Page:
By Heather Hoch
By Eric Schaefer
By New Times
By Rachel Miller
By Eric Schaefer
By Heather Hoch and Lauren Saria
By Robrt L. Pela
By Heather Hoch
A rose by any other name might be called an apple. That's right; apples are in the rose family. So are pears, cherries, apricots, peaches, plums, strawberries and raspberries. Who knew?
Apples, unlike their brethren, are winter's fruit. Most varieties are available from early fall through spring.
For all its taste, the apple family has a dirty little secret. The seeds contain cyanide. There's no real risk from a seed or two. But people have died from eating roasted apple seeds. Maybe Darwin was right.
Snow White learned not to eat an apple offered by a wicked stepmother. Adam learned that Eve wasn't a very selective shopper. Give an apple to a goddess, as Paris did to Aphrodite, and you might start a (Trojan) war.
But the apple's history isn't all bad news and misdeeds.
Without the apple, Isaac Newton might never have discovered gravity. If William Tell hadn't shot an apple off his son's head with an arrow, his overture would never have been composed. What would the Lone Ranger do?
What would teachers' pets give their teachers? What would America do without apple pie? Where would any of us be today if it weren't for apples? All right, I just went too far.
When it comes to eating, apples are like art. Even if you don't know anything about them, you probably know what you like.
For some, sweetness is the most important quality. For others, an apple has to be tart or it's no good.
No matter what kind of flavor you expect, an apple's texture is always important. Crisp means fresh. A bite into a fresh apple is one of winter's few juicy, nectar-laden treats. Bite into a mealy apple and a few expletives I'd have to delete come to mind.
Recently, I was able to buy 10 varieties of apples in one stop at my local Albertsons. A neighbor told me that it has a nice produce department. And it does. Its selection was great. I picked up two more varieties at Safeway. Its selection was almost as good as Albertsons. I got four varieties at the Roadrunner Farmer's Market (35th Street and Cactus). Surprisingly, AJ's Purveyor of Fine Foods had a very small, mundane selection.
In all, I taste-tested 18 apples, including 12 non-organic varieties. I was able to get organic apples in five of those 12 varieties (and I got organic Red Delicious from two sources).
If you want organic, I found Pink Lady, Granny Smith, Red Delicious and Fuji at the farmers' market. Albertsons had Gala and Red Delicious. Whole Foods Market and Wild Oats generally have a selection of organic apples as well.
I was surprised to find that the organic apples aren't as tasty as their chemically fertilized brethren. I had expected the opposite. The one exception is the Red Delicious I got at the farmers' market. It was the best of its variety.
My favorite apple is the Braeburn. Jonagold is a close second. Braeburn is crisp and juicy with almost equal amounts of sweet and tart -- a nearly perfect apple. Jonagold is very sweet, with just a hint of tartness. It's incredibly juicy.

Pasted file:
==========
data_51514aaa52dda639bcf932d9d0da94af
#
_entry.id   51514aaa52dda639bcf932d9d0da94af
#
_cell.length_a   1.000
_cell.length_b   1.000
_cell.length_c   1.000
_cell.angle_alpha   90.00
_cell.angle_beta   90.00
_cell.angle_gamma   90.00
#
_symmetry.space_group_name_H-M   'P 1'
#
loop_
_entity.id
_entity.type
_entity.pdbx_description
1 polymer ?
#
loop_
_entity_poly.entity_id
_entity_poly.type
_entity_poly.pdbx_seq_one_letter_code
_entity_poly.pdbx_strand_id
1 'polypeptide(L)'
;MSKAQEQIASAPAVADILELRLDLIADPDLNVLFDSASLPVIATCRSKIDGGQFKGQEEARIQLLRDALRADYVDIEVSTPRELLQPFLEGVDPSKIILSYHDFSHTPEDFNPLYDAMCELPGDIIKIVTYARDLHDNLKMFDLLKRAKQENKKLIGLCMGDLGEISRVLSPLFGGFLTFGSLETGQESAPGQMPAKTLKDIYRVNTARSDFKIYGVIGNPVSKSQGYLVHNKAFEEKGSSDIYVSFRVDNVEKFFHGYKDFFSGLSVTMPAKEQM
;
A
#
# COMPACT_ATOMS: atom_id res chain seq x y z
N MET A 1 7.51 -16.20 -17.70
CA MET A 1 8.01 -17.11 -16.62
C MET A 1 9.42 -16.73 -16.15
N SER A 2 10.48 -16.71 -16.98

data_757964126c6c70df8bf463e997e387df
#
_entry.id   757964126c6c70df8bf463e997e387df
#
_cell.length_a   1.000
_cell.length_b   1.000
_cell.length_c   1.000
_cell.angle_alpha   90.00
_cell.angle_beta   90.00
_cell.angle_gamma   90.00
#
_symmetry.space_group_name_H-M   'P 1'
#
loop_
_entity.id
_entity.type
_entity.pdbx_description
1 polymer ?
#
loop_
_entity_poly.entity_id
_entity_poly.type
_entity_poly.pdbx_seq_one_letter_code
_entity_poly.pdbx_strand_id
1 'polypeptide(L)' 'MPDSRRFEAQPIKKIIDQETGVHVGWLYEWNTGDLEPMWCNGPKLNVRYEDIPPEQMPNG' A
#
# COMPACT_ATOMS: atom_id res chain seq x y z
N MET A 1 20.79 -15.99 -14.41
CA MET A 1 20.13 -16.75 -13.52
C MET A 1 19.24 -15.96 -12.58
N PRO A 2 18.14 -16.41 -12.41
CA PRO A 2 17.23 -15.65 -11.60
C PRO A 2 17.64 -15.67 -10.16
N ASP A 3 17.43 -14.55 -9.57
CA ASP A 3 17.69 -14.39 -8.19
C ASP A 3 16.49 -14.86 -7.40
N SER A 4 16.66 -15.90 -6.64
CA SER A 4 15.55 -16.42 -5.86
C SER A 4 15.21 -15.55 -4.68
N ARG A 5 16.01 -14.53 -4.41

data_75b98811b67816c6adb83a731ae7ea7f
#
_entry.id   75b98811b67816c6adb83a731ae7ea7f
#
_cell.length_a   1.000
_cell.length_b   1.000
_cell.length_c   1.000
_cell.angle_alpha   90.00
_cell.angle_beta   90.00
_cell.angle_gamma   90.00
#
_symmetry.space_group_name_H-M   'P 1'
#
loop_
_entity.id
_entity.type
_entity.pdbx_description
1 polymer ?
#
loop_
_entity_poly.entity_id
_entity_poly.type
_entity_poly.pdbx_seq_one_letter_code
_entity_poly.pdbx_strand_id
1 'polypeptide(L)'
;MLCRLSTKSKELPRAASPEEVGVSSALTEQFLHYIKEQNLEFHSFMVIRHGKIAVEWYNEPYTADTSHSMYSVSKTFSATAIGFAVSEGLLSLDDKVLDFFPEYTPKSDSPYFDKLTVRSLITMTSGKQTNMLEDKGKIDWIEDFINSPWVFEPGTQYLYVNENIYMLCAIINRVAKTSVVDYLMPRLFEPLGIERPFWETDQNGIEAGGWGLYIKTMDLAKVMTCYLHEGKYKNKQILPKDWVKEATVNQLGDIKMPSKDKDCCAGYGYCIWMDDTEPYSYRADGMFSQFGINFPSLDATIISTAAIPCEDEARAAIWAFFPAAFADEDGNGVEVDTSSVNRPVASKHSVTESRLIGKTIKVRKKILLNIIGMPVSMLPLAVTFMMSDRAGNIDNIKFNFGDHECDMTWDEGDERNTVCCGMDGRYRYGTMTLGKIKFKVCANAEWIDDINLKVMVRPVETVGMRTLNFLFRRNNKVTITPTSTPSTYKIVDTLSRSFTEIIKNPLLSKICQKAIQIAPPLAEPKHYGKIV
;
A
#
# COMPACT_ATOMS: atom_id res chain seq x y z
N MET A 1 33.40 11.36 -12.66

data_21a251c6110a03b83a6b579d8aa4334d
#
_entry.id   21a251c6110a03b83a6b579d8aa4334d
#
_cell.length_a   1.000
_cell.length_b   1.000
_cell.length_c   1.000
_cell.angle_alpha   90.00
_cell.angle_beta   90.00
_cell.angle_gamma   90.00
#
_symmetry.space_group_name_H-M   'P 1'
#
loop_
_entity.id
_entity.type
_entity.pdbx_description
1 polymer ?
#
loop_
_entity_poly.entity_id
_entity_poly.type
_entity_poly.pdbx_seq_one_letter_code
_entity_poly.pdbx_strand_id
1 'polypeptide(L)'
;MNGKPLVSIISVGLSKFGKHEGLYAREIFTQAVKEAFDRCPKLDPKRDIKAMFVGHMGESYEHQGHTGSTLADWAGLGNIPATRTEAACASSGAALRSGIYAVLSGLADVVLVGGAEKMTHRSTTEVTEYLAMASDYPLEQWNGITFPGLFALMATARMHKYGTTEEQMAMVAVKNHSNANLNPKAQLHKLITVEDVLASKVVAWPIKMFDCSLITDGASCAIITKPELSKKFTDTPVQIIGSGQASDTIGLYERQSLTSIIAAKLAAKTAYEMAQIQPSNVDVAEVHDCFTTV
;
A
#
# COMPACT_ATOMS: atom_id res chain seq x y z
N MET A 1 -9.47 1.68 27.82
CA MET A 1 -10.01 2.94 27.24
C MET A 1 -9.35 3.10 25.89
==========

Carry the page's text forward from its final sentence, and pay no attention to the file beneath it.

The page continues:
Empire (which I found only at Safeway) ranges from medium to very dark red. It's juicy and sweet without tasting sugary. It has just a hint of tartness to round out all that sweet. Pink Lady is not too sweet, and not too tart. Its only drawback is a slightly starchy feel that distracts from its superior flavor.
McIntosh is a tart apple with a sweet finish. McIntosh is juicy and firm, but not too hard.
Like the judges in the Miss America Pageant, I rated only the top five contestants. But all of the contestants deserve an introduction.
The Rome apple is medium sweet and juicy. It's a nice average apple. The dark red skin on the Rome I tasted was a bit wrinkled. If the apple is firm, the wrinkling isn't necessarily a bad thing. The wrinkled skin reminded me of a passage in Tolkien's Return of the King, where a hungry Hobbit was fed "bread, butter, and apples: the last of the winter store, wrinkled but sound and sweet . . ."
The Gala apples were okay -- mildly sweet, but a bit too starchy for me. I know a lot of people who think Galas are great. I'm just not their biggest fan. Fuji apples also have a lot of fans. They're sweet and crunchy at their best. The organic ones I tried were watery.
The Red Delicious is a bit bland. If you're caught in a storm and in desperate need of an apple (for some reason) and a Red Delicious is all you can find, pull into that port. The skins can be a bit thick and bitter. Even a sweet juicy fruit is ruined by bitter skin.
Red's "Golden" cousin saves the "Delicious" name from ruin. Golden Delicious is crisp, sweet, mildly tart and full of juice -- an all-around good eating apple.
For cooking, Granny Smith is a safe bet. Granny is a little too tart for most people, but if you butter her up and toss her in a little sugar, she becomes a real sweetie pie. Granny also has a reputation for keeping her shape when baked.
Last, and actually least, is the crabapple. Generally considered too tart to eat off the tree, it is used in jams and jellies or for decorative purposes. This is the only apple I didn't taste at least twice.
There are more than 7,000 varieties of apples, but only about a hundred are grown commercially. Red and Golden Delicious, Granny Smith and the occasional Rome or McIntosh dominated the market until a few years ago. Thankfully, apple diversity has arrived.
If you ran out and bought some honey after reading my recent column ("Hive and Seek," December 30), put it to good use. Buy a few apples. Pick up some Brie (semi-soft French cheese) and a bottle of your favorite red wine. Warm the Brie in a 250-degree oven for 10 to 15 minutes. Cut the apples into thin wedges.
Spread an apple slice with a little warmed Brie and a drizzle of honey. Have a sip of wine. You've just started the millennium the right way - with taste.
Contact Andy Broder at his online address: firstname.lastname@example.org